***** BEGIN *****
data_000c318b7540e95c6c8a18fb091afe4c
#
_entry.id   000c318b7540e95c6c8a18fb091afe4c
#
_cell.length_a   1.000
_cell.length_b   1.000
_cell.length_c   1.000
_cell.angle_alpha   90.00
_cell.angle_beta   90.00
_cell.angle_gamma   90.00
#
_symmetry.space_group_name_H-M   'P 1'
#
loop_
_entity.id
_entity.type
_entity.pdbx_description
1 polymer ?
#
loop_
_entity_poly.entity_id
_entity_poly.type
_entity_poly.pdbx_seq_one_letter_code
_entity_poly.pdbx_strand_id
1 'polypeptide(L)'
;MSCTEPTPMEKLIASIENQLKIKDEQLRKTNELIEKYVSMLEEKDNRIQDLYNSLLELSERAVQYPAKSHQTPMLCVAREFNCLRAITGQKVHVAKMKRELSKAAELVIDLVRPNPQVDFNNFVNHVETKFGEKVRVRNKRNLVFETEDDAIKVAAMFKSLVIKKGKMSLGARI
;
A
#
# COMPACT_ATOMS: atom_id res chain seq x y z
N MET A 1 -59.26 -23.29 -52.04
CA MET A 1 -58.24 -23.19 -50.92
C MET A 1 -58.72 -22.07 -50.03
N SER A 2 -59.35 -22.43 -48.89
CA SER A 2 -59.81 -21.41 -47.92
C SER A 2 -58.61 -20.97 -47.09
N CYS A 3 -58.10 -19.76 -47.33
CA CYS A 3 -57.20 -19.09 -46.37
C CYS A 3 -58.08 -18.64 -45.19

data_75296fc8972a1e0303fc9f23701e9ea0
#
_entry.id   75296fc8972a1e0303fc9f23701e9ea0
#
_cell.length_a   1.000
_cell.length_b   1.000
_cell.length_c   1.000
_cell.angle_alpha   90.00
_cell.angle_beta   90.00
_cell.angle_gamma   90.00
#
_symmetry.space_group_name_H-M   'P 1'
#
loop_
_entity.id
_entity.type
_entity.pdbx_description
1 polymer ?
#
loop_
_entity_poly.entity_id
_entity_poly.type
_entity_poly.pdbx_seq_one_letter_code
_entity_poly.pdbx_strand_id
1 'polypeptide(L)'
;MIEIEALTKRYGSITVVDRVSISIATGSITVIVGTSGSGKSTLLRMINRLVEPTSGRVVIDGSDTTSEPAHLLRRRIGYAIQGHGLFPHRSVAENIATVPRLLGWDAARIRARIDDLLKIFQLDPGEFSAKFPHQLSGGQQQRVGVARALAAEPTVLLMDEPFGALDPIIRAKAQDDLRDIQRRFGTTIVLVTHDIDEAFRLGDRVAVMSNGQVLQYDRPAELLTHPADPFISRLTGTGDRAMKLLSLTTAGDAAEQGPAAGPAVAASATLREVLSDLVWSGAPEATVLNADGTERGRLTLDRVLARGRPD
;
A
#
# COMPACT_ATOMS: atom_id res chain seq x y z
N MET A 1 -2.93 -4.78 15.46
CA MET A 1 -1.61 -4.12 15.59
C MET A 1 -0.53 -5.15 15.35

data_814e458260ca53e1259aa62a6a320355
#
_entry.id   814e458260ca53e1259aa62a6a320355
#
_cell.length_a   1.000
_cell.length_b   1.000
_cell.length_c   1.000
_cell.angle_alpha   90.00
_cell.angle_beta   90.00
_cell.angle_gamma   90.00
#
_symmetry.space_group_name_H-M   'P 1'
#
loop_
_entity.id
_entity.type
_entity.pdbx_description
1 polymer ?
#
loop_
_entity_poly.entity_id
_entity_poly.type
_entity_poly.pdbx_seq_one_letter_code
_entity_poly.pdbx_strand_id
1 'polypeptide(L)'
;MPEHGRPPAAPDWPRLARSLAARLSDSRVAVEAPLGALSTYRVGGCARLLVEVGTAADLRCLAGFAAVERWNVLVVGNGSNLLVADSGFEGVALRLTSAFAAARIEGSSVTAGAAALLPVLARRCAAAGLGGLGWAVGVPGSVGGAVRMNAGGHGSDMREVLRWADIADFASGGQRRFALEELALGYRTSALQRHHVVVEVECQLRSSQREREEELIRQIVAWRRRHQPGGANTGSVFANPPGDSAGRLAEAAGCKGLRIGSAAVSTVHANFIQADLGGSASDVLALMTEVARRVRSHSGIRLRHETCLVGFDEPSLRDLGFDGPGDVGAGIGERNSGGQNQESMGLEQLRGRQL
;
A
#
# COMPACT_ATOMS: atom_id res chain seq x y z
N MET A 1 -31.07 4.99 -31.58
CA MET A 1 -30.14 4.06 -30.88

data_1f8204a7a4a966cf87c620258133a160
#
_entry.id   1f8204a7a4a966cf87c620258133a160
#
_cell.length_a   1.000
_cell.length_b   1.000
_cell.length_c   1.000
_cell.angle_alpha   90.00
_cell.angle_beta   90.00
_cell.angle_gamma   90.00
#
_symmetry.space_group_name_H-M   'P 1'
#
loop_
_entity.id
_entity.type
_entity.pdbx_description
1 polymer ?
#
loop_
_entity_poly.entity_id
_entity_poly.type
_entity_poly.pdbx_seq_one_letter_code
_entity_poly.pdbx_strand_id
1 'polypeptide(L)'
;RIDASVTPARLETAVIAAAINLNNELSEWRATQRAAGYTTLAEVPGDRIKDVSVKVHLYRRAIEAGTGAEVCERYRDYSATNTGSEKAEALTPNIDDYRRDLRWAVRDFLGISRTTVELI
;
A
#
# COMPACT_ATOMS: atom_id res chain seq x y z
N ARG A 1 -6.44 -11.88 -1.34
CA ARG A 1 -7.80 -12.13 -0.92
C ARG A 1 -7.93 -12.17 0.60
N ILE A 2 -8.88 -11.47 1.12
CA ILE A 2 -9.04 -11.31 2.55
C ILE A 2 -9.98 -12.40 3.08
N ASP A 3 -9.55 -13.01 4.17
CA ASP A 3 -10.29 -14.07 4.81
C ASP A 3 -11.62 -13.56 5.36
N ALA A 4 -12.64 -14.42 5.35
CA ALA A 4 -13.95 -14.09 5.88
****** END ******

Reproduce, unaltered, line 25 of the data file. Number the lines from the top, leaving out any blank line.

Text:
1 'polypeptide(L)'